While browsing miscarriage support forums yesterday, I discovered that a Pregnancy and Infant Loss Remembrance Day exists.
As if it were perfectly timed, it is today: October 15.
I have been overwhelmed by the kindness of my friends, family, and even strangers following my loss. What surprised me even more was the flood of messages from other women, many of whom I know in real life, who came forward with miscarriage stories of their own.
Today, I feel as if I hit a turning point in my mourning period. Because today, I received a message from a friend who announced that she is pregnant, and is planning on sharing the news publicly – including on Facebook – next week. She wanted to tell me privately first because she had suffered two miscarriages in the past, and knew that seeing pictures of babies and ultrasounds, reading pregnancy updates, etc may be tough on me.
“I felt like I needed to give you a heads up to give you the chance to block me or remove me as a friend [on Facebook].”
Reading her message, I fully expected myself to feel jealous and a bit angry at her for sharing the news with me so soon after my miscarriage. As such, the first thought that popped into my head as I read the above sentence came as a complete surprise:
“Oh, heck no!”
This was the first piece of news I had heard all week that brought a big, goofy smile to my face. I was 100%, genuinely excited and happy for her and her husband. My eyes even teared up in joy. I immediately wrote back to her with a huge note of congratulations and told her that I would be honored to live vicariously through her until I get pregnant again. I wrote that I fully expect frequent updates from her, and I quickly said a word of prayer for her, her husband, and the baby growing in her womb.
My heart is still swelled up in joy at this news, and for the first time since my miscarriage, I feel true hope and happiness.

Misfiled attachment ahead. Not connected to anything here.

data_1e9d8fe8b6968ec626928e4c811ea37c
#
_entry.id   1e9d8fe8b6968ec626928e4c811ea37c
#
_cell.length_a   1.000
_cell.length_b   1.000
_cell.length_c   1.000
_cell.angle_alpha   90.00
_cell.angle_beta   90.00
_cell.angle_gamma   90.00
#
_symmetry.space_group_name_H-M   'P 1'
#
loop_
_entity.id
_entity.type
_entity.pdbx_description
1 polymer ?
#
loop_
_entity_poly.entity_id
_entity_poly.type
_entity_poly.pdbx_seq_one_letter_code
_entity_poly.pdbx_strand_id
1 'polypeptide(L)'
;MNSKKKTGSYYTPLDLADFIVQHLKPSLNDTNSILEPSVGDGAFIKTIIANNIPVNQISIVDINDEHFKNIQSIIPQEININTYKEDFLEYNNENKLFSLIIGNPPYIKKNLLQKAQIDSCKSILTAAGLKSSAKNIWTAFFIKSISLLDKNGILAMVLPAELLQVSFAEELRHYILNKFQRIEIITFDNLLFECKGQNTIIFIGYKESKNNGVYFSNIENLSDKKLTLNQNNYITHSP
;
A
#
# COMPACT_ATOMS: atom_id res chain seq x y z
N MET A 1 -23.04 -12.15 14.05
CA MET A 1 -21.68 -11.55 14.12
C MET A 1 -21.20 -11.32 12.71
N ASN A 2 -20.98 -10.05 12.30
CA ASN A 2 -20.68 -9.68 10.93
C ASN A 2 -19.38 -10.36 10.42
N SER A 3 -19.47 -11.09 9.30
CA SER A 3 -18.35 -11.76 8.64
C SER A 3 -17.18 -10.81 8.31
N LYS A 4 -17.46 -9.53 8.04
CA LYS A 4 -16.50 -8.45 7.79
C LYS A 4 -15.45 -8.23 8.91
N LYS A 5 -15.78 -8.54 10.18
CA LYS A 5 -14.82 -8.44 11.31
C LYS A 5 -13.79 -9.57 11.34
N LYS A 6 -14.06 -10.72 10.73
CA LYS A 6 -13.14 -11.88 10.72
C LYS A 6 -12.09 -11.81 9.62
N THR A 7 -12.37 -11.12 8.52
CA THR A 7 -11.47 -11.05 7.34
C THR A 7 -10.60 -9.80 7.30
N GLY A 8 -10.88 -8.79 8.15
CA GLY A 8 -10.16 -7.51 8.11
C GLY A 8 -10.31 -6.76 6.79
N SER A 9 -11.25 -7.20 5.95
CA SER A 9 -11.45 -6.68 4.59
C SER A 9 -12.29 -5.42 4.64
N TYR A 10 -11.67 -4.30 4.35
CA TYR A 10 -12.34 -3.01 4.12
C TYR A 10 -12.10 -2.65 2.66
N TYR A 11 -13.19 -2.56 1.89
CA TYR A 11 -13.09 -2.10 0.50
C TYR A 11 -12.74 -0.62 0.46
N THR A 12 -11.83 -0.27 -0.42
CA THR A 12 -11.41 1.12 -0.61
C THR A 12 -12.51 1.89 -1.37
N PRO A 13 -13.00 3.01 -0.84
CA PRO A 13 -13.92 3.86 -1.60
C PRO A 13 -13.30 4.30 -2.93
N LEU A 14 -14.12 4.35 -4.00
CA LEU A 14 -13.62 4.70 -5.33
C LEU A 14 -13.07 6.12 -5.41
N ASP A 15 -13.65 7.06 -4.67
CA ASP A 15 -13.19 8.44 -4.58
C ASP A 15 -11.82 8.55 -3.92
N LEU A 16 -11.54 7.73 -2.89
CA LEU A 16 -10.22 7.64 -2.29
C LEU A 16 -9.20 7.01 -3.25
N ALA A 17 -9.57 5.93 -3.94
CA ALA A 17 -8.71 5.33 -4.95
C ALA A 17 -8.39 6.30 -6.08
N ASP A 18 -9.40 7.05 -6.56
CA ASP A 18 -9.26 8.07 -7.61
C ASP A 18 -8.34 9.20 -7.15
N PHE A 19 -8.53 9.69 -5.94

In commemoration of this day, I wanted to share a video that never ceases to bring tears to my eyes. I’m sure that many of you have seen this video already, but I wanted to share it one more time as a reminder that in the face of tragedy, there is always hope.
Many may view the story of 99 Balloons as a tragedy, and I admit that I did too when I first watched it. But now I see a story of hope, faith, and love.
Will we be trying for a baby soon again? I am not so sure. But I do know that when I get pregnant again, I will not hesitate to share the news again with the public as soon as we find out.
Some may say that I will be setting myself up for disappointment and despair if something goes wrong with the pregnancy. Some may strongly advise me to keep the pregnancy under wraps until we are certain that the baby is healthy and growing well.
But I disagree. As cliché as it may sound, it is better to have loved and lost than never to have loved at all. This miscarriage has sent me to hell and back. I never thought I was capable of such pain and anguish. Despite the joy that my friend’s good news has brought me, I am still hurting, and I know that I will continue to hurt. However, I know that the love and delight that Tater Tot brought me in its short period here on earth more than makes up for the heartache brought on by the miscarriage.
There will be those who will roll their eyes and think, “Here we go again…” when I announce that I are pregnant again, I am sure. And if I miscarry again (knock on wood), they will wonder why I bothered to make the announcement again so soon.
But as the story of baby Eliot can attest, hope avails. Even though Eliot’s situation has brought much heartbreak to his parents, friends, and family, it brought to millions worldwide a story of hope and love. And I’m sure that it brought to his loved ones great comfort in sharing their grief with the world.